You may be most familiar with Christian Thompson’s 2008 works Black Gum 1, 2 and 3 a series which has often been on display at GOMA over the past few years. The works feature 3 photographs akin to mugshots of a person in a black hoodie with red and gold gum blossoms spilling out of the face. It’s arresting for it’s simplicity and ability to encompass so many issues with just a few symbols.
As a Bidjara man, Thompson’s work references the history of Indigenous peoples in Australia. Thompson was notably only the second Aboriginal Australian person to be admitted to study at Oxford where he completed his PhD in 2016. The black hoodie is a powerful symbol of black youth culture, the raised hood of disengagement and hopelessness. In contrast the escaping gum blossoms are unexpected and beautiful. Native to Australia , they suggest the bounty of Aboriginal cultures often overlooked.
The three large-format photographs provide the perfect entrance to Thompson’s first survey show currently on display at the Queensland College of Art at Griffith University in Southbank. The presented works include photography, video and, oddly, a sculpture. As a single object, it feels somewhat out of place but continues the slick aesthetic of the photographs.
With prominent cheek-bones and a Vogue pout, many of Thompson’s works resemble high fashion photo-shoots. The allusion to contemporary Instagram selfie culture is difficult to escape. Thompson creates characters, sublime and ghostly that feature in the studio portraits. However, as Thompson himself describes, “While I’m interested in portraiture – I don’t consider my work as portraiture because that suggests that I’m trying to portray myself, my own visage, my own image. I employ images, icons, materials, metaphors to capture and idea and moment in time. There are many different things at play; taking a picture of myself is really the last thing that’s on my mind.” in conversation with curator Hetti Perkins in the exhibition catalogue.
This aesthetic is used to particularly good effect in Refugee (2015), where Thompson’s intense stare and closeups add to the mysterious allure of the Bidjara language. Thompson also uses the documentary function of video and photography to access meaning through archiving. By recording the song, Thompson ensures the ongoing life of the endangered language, at odds with the intention of many of the archives of Aboriginal people he encountered in Oxford.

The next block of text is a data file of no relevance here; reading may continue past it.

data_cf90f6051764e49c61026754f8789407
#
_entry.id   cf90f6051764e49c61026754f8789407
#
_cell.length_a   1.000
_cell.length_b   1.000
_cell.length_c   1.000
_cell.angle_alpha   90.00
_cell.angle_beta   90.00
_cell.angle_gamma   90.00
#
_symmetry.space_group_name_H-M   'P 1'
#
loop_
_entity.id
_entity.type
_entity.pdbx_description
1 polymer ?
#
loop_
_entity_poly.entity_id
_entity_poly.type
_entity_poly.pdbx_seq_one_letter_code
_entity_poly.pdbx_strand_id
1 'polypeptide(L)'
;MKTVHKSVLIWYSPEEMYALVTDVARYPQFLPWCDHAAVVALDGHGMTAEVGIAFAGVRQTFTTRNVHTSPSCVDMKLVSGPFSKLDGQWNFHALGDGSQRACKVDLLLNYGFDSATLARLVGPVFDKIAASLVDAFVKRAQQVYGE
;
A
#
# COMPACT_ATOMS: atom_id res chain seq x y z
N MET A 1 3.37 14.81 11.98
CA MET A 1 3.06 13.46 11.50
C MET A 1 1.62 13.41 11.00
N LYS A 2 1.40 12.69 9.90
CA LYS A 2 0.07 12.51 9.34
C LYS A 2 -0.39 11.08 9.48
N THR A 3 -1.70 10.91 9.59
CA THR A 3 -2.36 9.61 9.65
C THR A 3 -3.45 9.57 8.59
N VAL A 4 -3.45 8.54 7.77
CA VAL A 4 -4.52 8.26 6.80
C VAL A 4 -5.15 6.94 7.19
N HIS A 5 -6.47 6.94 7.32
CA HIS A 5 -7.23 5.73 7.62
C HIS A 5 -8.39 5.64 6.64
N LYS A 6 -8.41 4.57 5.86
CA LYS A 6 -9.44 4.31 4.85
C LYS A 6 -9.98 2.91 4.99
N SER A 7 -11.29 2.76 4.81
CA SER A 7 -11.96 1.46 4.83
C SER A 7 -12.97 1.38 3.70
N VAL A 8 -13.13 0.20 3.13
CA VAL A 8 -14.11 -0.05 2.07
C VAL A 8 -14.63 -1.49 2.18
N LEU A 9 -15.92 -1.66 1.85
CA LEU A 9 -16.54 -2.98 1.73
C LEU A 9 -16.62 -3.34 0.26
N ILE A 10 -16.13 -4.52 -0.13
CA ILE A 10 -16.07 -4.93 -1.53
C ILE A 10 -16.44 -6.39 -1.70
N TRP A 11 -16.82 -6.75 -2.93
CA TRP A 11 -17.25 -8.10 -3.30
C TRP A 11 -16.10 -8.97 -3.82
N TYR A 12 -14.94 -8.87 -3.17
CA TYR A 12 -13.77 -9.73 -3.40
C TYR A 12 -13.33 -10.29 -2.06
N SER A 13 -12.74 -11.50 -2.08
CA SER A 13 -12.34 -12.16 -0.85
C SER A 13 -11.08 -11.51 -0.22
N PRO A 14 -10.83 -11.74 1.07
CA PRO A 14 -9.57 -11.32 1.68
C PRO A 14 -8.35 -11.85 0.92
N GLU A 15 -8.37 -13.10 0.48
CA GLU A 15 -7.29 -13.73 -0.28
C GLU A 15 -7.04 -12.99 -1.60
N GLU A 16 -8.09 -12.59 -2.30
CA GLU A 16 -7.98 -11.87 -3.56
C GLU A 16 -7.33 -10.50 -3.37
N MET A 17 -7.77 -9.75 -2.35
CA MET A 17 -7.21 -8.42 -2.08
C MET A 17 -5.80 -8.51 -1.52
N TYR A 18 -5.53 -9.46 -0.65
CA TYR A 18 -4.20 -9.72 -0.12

In some cases the works can be a little frustrating because despite a similar studio portrait format, they don’t have the restrained genius of Black Gum. Instead however, this seems like a purposeful direction towards commenting on specific issues. For example Thompsons’ Untitled #6 (2010) features a garish green character with purple flowers for eyes and Chinese-printed Aboriginal-designed colourful suit holding a bunch of white lillies. The character is jarring and nightmarish but uses this to comment on the disjointed influences of the artist.
While this exhibition feels like it is missing works that would have presented a more complete story, it’s an interesting look at a very experimental practice working with mediums that seek to draw the viewer into their world rather than continuing that of the outside. The intimacy of large works featuring ritual repetition perfectly reflect the title and are worth a look.
Written by Rosie Goldfeder
Christian Thompson: Ritual Intimacy is on display at the Griffith University Art Gallery until 23 September, 2017.
Image: Christian Thompson – Black Gum 1, 2 and 3 (2008). Photograph.